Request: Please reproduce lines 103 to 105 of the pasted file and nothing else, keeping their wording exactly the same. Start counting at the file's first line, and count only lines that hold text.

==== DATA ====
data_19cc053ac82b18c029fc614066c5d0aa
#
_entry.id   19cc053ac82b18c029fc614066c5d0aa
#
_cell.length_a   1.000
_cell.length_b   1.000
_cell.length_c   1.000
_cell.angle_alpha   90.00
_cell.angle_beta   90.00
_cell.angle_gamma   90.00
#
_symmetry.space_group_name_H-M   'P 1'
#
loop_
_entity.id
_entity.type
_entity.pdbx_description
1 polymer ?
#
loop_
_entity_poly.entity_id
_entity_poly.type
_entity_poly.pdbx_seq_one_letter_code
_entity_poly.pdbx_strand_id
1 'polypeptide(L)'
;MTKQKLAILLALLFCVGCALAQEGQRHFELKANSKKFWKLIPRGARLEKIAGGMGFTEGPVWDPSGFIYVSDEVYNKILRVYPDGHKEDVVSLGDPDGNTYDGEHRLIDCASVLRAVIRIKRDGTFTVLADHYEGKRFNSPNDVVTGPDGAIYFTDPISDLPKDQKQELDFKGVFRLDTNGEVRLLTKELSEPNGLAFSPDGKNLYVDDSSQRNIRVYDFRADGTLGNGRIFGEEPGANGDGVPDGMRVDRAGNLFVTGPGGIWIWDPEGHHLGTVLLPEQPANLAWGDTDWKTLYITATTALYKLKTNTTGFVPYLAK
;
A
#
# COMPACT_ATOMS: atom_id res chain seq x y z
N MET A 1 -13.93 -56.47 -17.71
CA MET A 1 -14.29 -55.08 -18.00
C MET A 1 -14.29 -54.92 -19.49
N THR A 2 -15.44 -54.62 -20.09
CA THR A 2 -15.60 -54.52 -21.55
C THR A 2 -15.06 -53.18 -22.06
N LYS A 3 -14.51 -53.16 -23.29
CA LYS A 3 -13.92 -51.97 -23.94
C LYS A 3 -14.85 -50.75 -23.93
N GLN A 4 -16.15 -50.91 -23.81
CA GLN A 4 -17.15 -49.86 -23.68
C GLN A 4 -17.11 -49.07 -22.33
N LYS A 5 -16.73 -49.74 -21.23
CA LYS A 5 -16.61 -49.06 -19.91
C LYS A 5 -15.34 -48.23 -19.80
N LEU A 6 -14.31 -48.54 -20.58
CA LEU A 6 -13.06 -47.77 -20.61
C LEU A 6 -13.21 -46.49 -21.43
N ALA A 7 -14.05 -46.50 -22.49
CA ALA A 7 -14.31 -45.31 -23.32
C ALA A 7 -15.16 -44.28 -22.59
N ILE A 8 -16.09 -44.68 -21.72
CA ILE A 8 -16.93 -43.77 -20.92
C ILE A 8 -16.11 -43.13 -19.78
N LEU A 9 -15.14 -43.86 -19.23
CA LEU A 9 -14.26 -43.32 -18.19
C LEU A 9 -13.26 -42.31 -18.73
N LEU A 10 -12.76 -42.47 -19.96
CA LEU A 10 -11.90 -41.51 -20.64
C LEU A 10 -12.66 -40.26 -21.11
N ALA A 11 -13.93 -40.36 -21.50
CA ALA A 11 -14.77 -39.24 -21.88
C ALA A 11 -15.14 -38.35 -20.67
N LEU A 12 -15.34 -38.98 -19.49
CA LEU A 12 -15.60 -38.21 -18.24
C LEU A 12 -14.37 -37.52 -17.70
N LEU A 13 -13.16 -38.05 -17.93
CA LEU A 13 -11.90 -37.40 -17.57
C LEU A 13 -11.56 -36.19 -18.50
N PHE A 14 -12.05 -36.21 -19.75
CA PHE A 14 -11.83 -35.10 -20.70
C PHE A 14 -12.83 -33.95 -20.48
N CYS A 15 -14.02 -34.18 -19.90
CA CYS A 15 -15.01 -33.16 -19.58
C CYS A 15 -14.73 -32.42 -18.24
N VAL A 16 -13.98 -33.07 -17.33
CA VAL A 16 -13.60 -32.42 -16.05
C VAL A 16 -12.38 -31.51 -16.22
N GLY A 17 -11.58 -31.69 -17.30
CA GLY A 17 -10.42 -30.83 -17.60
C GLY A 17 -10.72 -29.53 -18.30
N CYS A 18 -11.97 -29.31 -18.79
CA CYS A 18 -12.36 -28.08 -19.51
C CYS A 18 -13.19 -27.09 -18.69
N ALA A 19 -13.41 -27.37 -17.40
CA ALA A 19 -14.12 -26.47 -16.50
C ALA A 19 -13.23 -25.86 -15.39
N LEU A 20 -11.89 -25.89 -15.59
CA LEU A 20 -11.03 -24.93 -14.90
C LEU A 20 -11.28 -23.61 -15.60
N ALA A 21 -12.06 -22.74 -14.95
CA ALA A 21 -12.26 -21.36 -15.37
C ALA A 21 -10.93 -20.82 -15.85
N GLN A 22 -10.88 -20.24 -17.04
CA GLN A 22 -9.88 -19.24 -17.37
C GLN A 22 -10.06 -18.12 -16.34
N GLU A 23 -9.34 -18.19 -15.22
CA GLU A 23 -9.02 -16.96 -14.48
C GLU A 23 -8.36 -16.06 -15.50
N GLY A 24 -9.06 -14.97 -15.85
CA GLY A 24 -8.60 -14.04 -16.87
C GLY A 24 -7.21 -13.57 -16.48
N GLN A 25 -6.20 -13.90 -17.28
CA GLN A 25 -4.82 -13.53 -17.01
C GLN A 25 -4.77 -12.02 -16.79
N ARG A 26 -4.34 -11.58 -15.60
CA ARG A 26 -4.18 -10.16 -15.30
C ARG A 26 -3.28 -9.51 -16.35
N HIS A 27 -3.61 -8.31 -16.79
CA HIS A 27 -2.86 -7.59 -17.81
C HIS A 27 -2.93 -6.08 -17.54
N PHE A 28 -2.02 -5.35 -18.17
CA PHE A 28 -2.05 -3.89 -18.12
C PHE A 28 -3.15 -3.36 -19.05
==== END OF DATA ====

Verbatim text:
N GLN A 25 -6.20 -13.90 -17.28
CA GLN A 25 -4.82 -13.53 -17.01
C GLN A 25 -4.77 -12.02 -16.79